Dogs are the best motivator and running partner you will ever have. They simply love to run! Get in a great workout for yourself and release some of that pent up energy in your dog. All it really takes is at least 15 minutes a day!
Before you hit the pavement, here are some tips that will help you run with your dog.
What Dogs Can Run
Running should only be recommended for adult dogs that have a mature skeletal system. For small dogs this may be at 9-12 months, however, larger dogs’ bones don’t mature until about 12-20 months. Consult your vet for more information or learn more about your dog’s breed running capabilities.
Many dogs love running, but some are bred to be longer distance runners who can tolerate more heat and have more stamina. Some of the best running dog breeds include the Vizsla, Weimaraner, Border Collie, Jack Russell Terrier, Labrador Retriever, Golden Retriever, Pit Bull, and German Shepherd. Short-faced dogs, senior dogs, and very large breeds may overheat more quickly, need more frequent breaks, or run a shorter distance than other dogs.
Before A Run
- Feed your dog more than an hour before running.
- Choose the coolest part of the day to run. Dogs don’t sweat and heat up much faster than humans do. You should also choose routes that have ample shade and trash cans.
- Don’t forget the poop bags! No one would want to run over a wet one!
- Give your dog some water and an opportunity to go to the bathroom before running. Repeat this routine before going out on every run.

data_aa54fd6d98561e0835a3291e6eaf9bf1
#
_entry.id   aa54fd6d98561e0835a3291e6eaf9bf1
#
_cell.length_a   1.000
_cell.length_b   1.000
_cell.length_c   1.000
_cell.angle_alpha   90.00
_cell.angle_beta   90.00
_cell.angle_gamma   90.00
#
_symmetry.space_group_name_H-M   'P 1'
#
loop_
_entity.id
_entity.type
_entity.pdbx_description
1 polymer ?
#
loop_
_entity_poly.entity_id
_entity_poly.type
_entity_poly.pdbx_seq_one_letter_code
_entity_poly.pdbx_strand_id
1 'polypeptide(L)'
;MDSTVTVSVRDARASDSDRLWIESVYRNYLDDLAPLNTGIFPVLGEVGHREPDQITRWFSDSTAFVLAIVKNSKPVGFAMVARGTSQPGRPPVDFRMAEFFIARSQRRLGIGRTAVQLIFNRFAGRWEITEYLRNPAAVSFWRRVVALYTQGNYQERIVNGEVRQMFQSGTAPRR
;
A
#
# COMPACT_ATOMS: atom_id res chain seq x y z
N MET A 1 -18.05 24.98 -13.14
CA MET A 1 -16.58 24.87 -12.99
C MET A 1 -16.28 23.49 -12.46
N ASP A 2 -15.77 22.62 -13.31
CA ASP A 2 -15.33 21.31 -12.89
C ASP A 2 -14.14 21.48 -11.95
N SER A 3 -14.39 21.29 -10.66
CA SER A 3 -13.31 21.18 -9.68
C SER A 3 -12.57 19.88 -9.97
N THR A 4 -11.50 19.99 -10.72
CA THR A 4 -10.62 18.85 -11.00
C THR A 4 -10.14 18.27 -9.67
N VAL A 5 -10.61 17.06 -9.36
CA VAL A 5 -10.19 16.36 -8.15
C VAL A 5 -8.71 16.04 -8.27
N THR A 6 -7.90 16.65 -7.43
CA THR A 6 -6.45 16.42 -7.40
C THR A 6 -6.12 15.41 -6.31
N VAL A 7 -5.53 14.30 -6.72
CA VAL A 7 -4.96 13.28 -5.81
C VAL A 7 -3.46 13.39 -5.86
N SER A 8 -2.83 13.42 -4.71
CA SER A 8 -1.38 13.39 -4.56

- Grab a 3-6 foot non-retractable leash to run with your dog. You can also use a hands free leash, which we really prefer as it allows you to run more naturally and allow your dog to respond better to your pace.
- Consider proper equipment and attire for you and your dog In the winter and summer months. Pay extra attention to your dog’s paws. We love to use Musher’s Secret to protect paws against snow, ice, and hot surfaces.
After A Run
- Reward your dog and give him a treat for being such a good running partner!
- Make sure your dog gets another water and bathroom break.
- Check your dog for ticks.
- Inspect your dog’s paws for sharp objects, cuts, and irritants. If your dog needs medical attention, here are some tips to consider to help care for your dog’s paws.
Do you have a favorite running route?
Going out into wet weather? Look also at our list additional first aid items to prevent and treat blisters, read: Tips for Hiking In The Rain: Staying Dry to Paw / Foot Care.
Is there a great dog-friendly activity or event missing from our list? Contact us so we can share it with the community!
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